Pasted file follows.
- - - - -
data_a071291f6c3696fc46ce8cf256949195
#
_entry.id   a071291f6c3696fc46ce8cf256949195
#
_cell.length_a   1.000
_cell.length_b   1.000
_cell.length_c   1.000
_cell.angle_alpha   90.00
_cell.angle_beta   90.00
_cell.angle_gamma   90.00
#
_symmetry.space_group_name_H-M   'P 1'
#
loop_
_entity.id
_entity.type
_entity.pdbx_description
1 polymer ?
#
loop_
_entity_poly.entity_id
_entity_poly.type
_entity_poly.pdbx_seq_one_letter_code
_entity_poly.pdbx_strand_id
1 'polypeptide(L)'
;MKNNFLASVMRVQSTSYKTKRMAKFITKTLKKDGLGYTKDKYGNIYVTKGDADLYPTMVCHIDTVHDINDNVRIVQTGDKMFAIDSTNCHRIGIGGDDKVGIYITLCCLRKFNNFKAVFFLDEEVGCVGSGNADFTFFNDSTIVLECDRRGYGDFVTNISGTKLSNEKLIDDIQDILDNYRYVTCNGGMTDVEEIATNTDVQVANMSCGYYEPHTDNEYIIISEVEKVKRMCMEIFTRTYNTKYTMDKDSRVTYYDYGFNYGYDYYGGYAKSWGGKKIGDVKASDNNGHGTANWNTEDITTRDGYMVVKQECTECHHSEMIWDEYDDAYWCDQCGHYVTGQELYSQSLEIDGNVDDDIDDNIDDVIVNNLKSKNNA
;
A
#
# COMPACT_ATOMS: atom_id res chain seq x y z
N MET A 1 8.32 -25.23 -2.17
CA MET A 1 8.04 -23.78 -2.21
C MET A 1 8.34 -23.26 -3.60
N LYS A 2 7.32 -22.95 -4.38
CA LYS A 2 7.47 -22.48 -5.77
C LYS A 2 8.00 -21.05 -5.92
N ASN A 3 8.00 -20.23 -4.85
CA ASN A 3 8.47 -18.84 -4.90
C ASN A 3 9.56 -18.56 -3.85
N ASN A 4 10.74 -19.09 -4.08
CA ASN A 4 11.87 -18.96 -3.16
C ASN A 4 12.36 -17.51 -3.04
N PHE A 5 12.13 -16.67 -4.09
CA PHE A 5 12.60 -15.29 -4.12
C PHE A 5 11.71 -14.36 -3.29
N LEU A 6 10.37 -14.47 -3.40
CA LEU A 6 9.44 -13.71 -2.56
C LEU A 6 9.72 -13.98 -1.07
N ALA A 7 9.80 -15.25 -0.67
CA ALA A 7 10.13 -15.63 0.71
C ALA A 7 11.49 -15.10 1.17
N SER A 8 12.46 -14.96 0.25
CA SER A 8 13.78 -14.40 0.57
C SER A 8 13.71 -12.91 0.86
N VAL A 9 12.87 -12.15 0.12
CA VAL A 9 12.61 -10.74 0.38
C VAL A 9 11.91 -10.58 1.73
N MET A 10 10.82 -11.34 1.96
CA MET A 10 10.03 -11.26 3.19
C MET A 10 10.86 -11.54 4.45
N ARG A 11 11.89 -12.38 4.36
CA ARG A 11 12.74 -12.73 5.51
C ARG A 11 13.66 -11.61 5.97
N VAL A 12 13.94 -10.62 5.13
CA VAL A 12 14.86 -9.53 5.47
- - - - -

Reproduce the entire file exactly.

data_a071291f6c3696fc46ce8cf256949195
#
_entry.id   a071291f6c3696fc46ce8cf256949195
#
_cell.length_a   1.000
_cell.length_b   1.000
_cell.length_c   1.000
_cell.angle_alpha   90.00
_cell.angle_beta   90.00
_cell.angle_gamma   90.00
#
_symmetry.space_group_name_H-M   'P 1'
#
loop_
_entity.id
_entity.type
_entity.pdbx_description
1 polymer ?
#
loop_
_entity_poly.entity_id
_entity_poly.type
_entity_poly.pdbx_seq_one_letter_code
_entity_poly.pdbx_strand_id
1 'polypeptide(L)'
;MKNNFLASVMRVQSTSYKTKRMAKFITKTLKKDGLGYTKDKYGNIYVTKGDADLYPTMVCHIDTVHDINDNVRIVQTGDKMFAIDSTNCHRIGIGGDDKVGIYITLCCLRKFNNFKAVFFLDEEVGCVGSGNADFTFFNDSTIVLECDRRGYGDFVTNISGTKLSNEKLIDDIQDILDNYRYVTCNGGMTDVEEIATNTDVQVANMSCGYYEPHTDNEYIIISEVEKVKRMCMEIFTRTYNTKYTMDKDSRVTYYDYGFNYGYDYYGGYAKSWGGKKIGDVKASDNNGHGTANWNTEDITTRDGYMVVKQECTECHHSEMIWDEYDDAYWCDQCGHYVTGQELYSQSLEIDGNVDDDIDDNIDDVIVNNLKSKNNA
;
A
#
# COMPACT_ATOMS: atom_id res chain seq x y z
N MET A 1 8.32 -25.23 -2.17
CA MET A 1 8.04 -23.78 -2.21
C MET A 1 8.34 -23.26 -3.60
N LYS A 2 7.32 -22.95 -4.38
CA LYS A 2 7.47 -22.48 -5.77
C LYS A 2 8.00 -21.05 -5.92
N ASN A 3 8.00 -20.23 -4.85
CA ASN A 3 8.47 -18.84 -4.90
C ASN A 3 9.56 -18.56 -3.85
N ASN A 4 10.74 -19.09 -4.08
CA ASN A 4 11.87 -18.96 -3.16
C ASN A 4 12.36 -17.51 -3.04
N PHE A 5 12.13 -16.67 -4.09
CA PHE A 5 12.60 -15.29 -4.12
C PHE A 5 11.71 -14.36 -3.29
N LEU A 6 10.37 -14.47 -3.40
CA LEU A 6 9.44 -13.71 -2.56
C LEU A 6 9.72 -13.98 -1.07
N ALA A 7 9.80 -15.25 -0.67
CA ALA A 7 10.13 -15.63 0.71
C ALA A 7 11.49 -15.10 1.17
N SER A 8 12.46 -14.96 0.25
CA SER A 8 13.78 -14.40 0.57
C SER A 8 13.71 -12.91 0.86
N VAL A 9 12.87 -12.15 0.12
CA VAL A 9 12.61 -10.74 0.38
C VAL A 9 11.91 -10.58 1.73
N MET A 10 10.82 -11.34 1.96
CA MET A 10 10.03 -11.26 3.19
C MET A 10 10.86 -11.54 4.45
N ARG A 11 11.89 -12.38 4.36
CA ARG A 11 12.74 -12.73 5.51
C ARG A 11 13.66 -11.61 5.97
N VAL A 12 13.94 -10.62 5.13
CA VAL A 12 14.86 -9.53 5.47